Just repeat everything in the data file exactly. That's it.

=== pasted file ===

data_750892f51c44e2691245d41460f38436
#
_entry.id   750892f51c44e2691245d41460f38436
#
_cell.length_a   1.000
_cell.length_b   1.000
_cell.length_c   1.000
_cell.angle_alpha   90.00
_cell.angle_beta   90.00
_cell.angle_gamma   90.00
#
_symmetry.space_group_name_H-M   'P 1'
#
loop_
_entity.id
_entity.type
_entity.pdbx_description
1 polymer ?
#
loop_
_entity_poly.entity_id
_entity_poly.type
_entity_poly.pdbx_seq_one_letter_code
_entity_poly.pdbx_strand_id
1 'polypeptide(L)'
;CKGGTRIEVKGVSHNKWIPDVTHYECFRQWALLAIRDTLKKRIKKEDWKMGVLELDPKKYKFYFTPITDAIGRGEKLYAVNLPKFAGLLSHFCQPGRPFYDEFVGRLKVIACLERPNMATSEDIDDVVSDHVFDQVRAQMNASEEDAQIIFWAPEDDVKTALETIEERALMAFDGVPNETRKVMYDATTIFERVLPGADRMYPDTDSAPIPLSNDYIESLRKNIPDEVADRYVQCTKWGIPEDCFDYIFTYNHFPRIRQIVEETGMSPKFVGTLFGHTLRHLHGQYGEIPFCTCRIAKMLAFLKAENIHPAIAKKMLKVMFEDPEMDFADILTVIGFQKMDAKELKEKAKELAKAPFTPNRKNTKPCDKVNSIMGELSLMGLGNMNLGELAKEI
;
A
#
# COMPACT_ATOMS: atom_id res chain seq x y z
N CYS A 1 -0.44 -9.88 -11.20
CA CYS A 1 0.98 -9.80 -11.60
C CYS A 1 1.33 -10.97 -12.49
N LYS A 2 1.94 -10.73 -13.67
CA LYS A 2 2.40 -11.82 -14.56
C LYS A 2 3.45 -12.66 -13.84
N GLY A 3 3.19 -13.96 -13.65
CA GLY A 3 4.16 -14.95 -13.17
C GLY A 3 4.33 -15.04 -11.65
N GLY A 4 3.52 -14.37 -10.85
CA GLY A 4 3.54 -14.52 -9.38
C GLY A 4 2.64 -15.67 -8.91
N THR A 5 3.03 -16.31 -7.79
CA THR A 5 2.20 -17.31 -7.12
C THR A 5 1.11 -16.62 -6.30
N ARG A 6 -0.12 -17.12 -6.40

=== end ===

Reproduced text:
data_750892f51c44e2691245d41460f38436
#
_entry.id   750892f51c44e2691245d41460f38436
#
_cell.length_a   1.000
_cell.length_b   1.000
_cell.length_c   1.000
_cell.angle_alpha   90.00
_cell.angle_beta   90.00
_cell.angle_gamma   90.00
#
_symmetry.space_group_name_H-M   'P 1'
#
loop_
_entity.id
_entity.type
_entity.pdbx_description
1 polymer ?
#
loop_
_entity_poly.entity_id
_entity_poly.type
_entity_poly.pdbx_seq_one_letter_code
_entity_poly.pdbx_strand_id
1 'polypeptide(L)'
;CKGGTRIEVKGVSHNKWIPDVTHYECFRQWALLAIRDTLKKRIKKEDWKMGVLELDPKKYKFYFTPITDAIGRGEKLYAVNLPKFAGLLSHFCQPGRPFYDEFVGRLKVIACLERPNMATSEDIDDVVSDHVFDQVRAQMNASEEDAQIIFWAPEDDVKTALETIEERALMAFDGVPNETRKVMYDATTIFERVLPGADRMYPDTDSAPIPLSNDYIESLRKNIPDEVADRYVQCTKWGIPEDCFDYIFTYNHFPRIRQIVEETGMSPKFVGTLFGHTLRHLHGQYGEIPFCTCRIAKMLAFLKAENIHPAIAKKMLKVMFEDPEMDFADILTVIGFQKMDAKELKEKAKELAKAPFTPNRKNTKPCDKVNSIMGELSLMGLGNMNLGELAKEI
;
A
#
# COMPACT_ATOMS: atom_id res chain seq x y z
N CYS A 1 -0.44 -9.88 -11.20
CA CYS A 1 0.98 -9.80 -11.60
C CYS A 1 1.33 -10.97 -12.49
N LYS A 2 1.94 -10.73 -13.67
CA LYS A 2 2.40 -11.82 -14.56
C LYS A 2 3.45 -12.66 -13.84
N GLY A 3 3.19 -13.96 -13.65
CA GLY A 3 4.16 -14.95 -13.17
C GLY A 3 4.33 -15.04 -11.65
N GLY A 4 3.52 -14.37 -10.85
CA GLY A 4 3.54 -14.52 -9.38
C GLY A 4 2.64 -15.67 -8.91
N THR A 5 3.03 -16.31 -7.79
CA THR A 5 2.20 -17.31 -7.12
C THR A 5 1.11 -16.62 -6.30
N ARG A 6 -0.12 -17.12 -6.40